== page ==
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“Scarcity of solutions is not the issue. The opportunity is for leaders to embrace change and see the transformation potential of innovative platforms.”

- Thea Ramirez, Founder & Chief Sharer of Adoption-Share

Public innovation opens doors to solve some of the biggest challenges in society. A social worker turned social entrepreneur with an eye for disruptive technology, did just that. Thea Ramirez embarked on a journey to transform the outdated child welfare system.

Based in Brunswick, Ramirez is founder and Chief Sharer of Adoption-Share, a national network linking approved families with resources in the private and public adoption arena, and Family-Match, offering front line workers access to a more informed and targeted list of family placement options in a broader geography.

Ramirez conceived the idea of using relational science to create better profiles for families and children in the foster care and adoption systems. “You have families waiting longer to adopt kids from foster care than the kids are waiting to be adopted. I knew we could leverage data and predictive models to speed the process, make better decisions and improve placement stability.” Algorithms developed by former eharmony senior researchers are the foundation for matching children with families.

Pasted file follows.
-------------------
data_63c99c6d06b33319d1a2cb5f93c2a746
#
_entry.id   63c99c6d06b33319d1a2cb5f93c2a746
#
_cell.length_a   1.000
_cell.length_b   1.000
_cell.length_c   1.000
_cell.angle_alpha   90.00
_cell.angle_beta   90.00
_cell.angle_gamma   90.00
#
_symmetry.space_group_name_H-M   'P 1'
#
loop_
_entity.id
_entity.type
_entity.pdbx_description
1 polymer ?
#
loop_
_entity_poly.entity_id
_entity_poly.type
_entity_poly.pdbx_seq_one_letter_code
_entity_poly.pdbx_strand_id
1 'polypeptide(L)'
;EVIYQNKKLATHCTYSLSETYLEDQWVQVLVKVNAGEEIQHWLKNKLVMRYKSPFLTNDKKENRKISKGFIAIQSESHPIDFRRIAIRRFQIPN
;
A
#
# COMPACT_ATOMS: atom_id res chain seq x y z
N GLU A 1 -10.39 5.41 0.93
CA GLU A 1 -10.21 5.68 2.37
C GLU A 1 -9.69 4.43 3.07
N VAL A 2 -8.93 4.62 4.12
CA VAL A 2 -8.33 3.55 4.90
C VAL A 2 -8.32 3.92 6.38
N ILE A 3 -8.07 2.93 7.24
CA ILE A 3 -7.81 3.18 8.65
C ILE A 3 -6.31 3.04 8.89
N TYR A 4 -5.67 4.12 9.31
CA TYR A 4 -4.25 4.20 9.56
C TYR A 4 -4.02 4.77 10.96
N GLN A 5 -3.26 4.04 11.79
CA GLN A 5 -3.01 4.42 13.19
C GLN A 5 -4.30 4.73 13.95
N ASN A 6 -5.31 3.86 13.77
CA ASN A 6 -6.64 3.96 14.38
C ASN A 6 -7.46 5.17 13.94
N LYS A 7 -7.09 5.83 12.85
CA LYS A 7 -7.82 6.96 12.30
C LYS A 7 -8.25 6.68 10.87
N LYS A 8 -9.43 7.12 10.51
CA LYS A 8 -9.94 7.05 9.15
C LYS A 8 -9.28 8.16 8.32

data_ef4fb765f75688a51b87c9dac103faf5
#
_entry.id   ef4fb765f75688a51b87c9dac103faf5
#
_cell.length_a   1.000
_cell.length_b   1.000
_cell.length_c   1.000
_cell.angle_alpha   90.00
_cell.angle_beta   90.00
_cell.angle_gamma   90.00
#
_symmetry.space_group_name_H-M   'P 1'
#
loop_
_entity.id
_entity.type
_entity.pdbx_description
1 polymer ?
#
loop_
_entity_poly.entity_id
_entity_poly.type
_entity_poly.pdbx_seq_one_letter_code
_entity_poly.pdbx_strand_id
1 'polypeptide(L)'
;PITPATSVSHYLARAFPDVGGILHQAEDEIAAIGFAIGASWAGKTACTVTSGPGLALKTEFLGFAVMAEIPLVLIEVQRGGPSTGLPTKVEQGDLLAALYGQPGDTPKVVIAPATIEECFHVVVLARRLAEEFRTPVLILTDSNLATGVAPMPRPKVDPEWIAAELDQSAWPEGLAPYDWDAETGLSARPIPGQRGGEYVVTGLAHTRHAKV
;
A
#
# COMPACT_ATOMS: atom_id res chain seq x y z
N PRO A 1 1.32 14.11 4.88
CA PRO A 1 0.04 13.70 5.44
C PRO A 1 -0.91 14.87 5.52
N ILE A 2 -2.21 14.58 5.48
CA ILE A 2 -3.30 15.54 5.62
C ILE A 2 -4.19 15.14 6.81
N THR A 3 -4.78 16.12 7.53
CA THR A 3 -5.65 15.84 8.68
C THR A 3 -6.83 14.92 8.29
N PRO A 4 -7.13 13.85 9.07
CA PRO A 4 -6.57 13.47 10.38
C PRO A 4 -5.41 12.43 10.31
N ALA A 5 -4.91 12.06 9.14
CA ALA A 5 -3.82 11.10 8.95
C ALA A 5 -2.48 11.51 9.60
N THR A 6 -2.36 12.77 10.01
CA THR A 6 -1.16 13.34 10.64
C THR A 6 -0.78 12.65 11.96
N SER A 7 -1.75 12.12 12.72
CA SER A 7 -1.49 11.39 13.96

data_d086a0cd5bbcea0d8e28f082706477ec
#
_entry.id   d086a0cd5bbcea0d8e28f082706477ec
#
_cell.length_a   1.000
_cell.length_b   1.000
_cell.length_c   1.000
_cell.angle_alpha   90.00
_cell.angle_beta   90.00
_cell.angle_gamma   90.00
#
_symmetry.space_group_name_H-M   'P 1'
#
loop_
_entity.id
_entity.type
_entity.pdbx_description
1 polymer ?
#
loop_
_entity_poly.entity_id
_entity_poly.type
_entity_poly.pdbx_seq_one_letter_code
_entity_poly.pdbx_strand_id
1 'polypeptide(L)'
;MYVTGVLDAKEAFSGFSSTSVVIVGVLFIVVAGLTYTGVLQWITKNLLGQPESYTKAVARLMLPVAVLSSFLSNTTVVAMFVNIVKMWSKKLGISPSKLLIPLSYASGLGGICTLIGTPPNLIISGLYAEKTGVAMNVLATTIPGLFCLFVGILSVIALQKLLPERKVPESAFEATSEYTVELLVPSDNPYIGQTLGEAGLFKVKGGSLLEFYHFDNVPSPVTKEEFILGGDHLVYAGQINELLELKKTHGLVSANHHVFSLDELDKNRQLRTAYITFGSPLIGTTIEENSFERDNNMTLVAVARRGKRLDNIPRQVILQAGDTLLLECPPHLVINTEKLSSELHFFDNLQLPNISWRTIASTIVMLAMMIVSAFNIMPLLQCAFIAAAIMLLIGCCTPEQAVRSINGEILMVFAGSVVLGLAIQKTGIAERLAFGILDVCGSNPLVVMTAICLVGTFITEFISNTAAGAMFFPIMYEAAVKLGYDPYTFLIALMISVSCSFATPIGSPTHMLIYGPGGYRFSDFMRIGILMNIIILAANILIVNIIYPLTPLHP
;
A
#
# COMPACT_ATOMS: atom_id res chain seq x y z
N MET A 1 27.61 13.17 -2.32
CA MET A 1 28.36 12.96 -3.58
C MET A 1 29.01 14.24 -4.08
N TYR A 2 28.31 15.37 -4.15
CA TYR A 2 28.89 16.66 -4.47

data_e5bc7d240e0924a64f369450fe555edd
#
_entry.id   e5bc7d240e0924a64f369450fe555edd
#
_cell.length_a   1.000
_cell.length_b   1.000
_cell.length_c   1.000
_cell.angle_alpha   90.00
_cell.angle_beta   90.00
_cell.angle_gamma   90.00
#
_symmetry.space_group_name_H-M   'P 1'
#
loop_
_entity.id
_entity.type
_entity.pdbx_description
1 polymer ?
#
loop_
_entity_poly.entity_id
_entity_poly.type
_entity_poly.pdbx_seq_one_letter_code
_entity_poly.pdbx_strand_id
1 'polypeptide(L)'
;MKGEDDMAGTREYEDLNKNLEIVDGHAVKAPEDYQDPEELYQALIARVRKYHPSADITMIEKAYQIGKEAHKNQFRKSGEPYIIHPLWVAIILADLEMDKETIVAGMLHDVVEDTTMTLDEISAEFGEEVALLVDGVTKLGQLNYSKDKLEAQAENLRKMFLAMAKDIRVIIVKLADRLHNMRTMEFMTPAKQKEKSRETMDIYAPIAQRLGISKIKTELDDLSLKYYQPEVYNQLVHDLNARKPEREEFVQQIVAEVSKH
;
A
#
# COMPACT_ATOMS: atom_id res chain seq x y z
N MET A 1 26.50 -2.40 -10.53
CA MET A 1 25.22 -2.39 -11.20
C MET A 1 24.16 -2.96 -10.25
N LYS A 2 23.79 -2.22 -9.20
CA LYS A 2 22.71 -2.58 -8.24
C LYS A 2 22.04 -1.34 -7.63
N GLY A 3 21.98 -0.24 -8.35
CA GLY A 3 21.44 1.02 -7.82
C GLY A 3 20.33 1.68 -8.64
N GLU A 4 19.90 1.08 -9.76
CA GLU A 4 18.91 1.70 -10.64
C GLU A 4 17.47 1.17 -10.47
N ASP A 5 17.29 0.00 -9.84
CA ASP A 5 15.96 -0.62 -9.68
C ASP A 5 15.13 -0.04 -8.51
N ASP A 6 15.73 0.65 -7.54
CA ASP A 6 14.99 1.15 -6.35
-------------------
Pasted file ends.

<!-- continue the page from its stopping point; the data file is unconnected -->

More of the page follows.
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This data-driven process is validated by placement numbers. In one state, Family-Match matched 22% of the hardest to place children in 11 months. In the second year, Family-Match doubled the foster match rate and tripled the adoption rate – resulting in a total cost savings of $19 million. For every child placed in a foster or permanent home, the state’s ROI is $15,480 per child per year that child would have been in care.

Mentors, government leaders and community contacts have been key for Ramirez. Georgia has an ecosystem that fuels connections, creating a powerful network that Ramirez says “makes the State a much smaller place” – but of course, with change comes challenges. “Scarcity of solutions is not the issue. We often run into a titanium wall of those resistant to change. The opportunity is for leaders to embrace change and see the transformation potential of innovative platforms.”

Ramirez is passionate about her mission. “I want to see change now. In the next three to five years, the backlog of adoption and foster children is solvable. Technology can help solve the problem for good.” While the financial benefit of innovating the child welfare system is significant, perhaps the most meaningful impact comes in the form of healthy families, homes – and HOPE.